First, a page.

Tech & Rights

NGO Bill Would Put Hungary in Violation of EU Law

We teamed up with the European Center for Not-for-Profit Law, the Hungarian Helsinki Committee and the Hungarian Civil Liberties Union to bring you this legal analysis of Hungary's proposed law targeting independent civil society organisations.

by Israel Butler

Click here to download the legal analysis

The proposed law requires certain NGOs receiving over EUR 23,000 per year from outside Hungary to: register as an ‘organisation receiving support from abroad’; display this label on its website and publications; report the personal details of each donor.

Failure to register will lead to a fine of up to EUR 2,900 and, ultimately, dissolution of the organisation. The proposed law states that it is designed, in part, to combat money laundering and terrorist financing. The proposed law violates the following rules of EU law:

  • Directive 2015/849 on anti-money laundering and terrorist financing.

The directive requires national authorities to carry out a risk assessment of the NGOs targeted to prove that they are at risk of being used for money laundering and terrorist financing. No NGO specific risk assessment has been carried out. The government has not produced any publicly available evidence to suggest that these organisations are at risk so as to justify the proposed measures.

Undermining public trust

The proposed law must also comply with the EU Charter of Fundamental Rights. The law would interfere with the right to protection of personal data because it requires the details of donors to be published. The law would also interfere with freedom of expression and of association. First, it imposes extremely severe sanctions for non-compliance.

Second, it undermines public trust in NGOs, which will prevent them performing their core tasks. NGOs allow the public to participate in the democratic process by informing them of developments in law and policy, representing their views to government and holding governments accountable to their legal obligations. For NGOs to play these roles, they require public trust. Otherwise, the public is unlikely to believe the information they provide or coordinate their activities of civic participation through these NGOs, or provide donations on which NGOs survive.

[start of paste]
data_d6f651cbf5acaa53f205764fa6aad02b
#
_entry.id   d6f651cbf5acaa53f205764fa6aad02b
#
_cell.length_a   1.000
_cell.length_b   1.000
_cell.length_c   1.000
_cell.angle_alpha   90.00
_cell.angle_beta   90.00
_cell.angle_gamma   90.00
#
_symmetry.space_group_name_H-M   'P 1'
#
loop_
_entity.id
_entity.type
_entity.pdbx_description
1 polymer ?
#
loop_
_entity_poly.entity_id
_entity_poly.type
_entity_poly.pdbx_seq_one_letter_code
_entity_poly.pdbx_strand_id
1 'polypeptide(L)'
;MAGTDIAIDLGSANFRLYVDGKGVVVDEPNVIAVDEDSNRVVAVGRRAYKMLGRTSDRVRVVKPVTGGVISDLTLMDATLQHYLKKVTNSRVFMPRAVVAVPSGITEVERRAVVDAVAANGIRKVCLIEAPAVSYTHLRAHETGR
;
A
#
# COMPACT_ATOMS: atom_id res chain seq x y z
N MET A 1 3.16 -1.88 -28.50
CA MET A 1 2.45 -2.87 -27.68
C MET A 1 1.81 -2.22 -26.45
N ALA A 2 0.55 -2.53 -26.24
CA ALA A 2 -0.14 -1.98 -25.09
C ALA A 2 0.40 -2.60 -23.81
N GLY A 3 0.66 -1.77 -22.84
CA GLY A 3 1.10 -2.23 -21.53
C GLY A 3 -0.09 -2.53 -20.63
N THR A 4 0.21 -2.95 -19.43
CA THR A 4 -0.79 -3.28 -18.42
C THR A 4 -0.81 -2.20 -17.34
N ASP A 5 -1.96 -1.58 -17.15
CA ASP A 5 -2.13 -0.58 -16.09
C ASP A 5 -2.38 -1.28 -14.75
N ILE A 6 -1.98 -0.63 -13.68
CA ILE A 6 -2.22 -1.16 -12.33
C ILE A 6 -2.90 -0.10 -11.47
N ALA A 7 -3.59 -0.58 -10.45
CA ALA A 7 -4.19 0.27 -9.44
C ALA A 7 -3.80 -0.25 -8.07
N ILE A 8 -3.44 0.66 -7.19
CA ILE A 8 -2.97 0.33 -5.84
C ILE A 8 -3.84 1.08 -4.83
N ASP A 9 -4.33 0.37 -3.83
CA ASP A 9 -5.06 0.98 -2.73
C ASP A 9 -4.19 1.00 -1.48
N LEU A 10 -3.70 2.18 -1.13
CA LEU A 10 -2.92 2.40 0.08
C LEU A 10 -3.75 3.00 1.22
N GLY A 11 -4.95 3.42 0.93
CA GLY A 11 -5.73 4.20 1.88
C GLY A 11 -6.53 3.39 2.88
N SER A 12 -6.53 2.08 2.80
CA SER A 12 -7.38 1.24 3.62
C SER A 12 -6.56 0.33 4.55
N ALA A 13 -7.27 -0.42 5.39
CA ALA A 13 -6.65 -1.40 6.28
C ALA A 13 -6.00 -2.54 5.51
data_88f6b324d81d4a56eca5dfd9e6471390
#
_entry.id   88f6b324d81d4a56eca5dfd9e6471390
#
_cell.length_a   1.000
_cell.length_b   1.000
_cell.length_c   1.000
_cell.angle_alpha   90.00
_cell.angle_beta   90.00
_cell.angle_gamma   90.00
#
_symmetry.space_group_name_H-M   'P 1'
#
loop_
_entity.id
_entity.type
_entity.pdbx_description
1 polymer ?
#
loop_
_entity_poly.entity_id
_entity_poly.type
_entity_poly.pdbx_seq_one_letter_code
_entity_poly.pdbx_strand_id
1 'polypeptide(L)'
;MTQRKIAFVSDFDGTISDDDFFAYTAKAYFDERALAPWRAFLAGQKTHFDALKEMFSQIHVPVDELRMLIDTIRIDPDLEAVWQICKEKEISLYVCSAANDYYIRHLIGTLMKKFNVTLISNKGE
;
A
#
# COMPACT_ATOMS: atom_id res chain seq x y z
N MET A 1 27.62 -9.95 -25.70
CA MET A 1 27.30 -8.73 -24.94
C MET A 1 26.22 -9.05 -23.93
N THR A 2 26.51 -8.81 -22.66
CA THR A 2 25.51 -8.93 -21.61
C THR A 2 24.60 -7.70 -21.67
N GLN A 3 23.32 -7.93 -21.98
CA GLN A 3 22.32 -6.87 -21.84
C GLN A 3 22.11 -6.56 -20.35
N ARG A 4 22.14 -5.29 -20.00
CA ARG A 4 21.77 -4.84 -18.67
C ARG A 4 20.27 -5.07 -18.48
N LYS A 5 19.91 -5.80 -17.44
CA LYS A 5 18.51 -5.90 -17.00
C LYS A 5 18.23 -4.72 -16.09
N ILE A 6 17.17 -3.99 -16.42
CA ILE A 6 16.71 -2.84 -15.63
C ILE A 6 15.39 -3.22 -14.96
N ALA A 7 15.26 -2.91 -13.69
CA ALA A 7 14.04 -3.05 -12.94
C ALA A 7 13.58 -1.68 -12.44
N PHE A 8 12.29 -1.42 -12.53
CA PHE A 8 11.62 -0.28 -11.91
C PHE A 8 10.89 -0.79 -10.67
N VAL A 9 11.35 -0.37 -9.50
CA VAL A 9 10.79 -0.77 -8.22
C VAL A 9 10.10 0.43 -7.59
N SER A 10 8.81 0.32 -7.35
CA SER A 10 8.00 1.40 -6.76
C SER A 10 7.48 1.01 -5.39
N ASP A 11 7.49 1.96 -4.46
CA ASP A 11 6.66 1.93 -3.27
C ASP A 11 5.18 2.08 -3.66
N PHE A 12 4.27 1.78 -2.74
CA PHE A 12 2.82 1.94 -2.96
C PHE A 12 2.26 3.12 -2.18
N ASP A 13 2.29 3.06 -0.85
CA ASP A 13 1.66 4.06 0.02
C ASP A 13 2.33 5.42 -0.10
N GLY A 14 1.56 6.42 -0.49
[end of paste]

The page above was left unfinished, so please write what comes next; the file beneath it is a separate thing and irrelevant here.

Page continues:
Disproportionate interference

A government is allowed to limit rights in the public interest. But it must not restrict them more than is strictly necessary. The proposed law imposes a disproportionate interference with these rights because existing national rules already provide the authorities with sufficient information and powers to fight money laundering and terrorist financing.

  • Article 63 of the Treaty on the Functioning of the European Union and Directive 88/361 concerning free movement of capital.

EU law prohibits governments from restricting the free flow of capital between EU countries. This includes donations made to charitable organisations. According to EU law, any measure likely to deter people from transferring capital between countries, amounts to a restriction.

The proposed law would require the personal details of people making donations from another EU country to be reported. This is likely to deter people and organisations from making donations. Although a government is allowed to restrict free movement of capital in the interest of public security, the authorities must prove that there is a genuine and serious threat.

The government has provided no evidence that these organisations pose any such threat.

Click here to download the legal analysis

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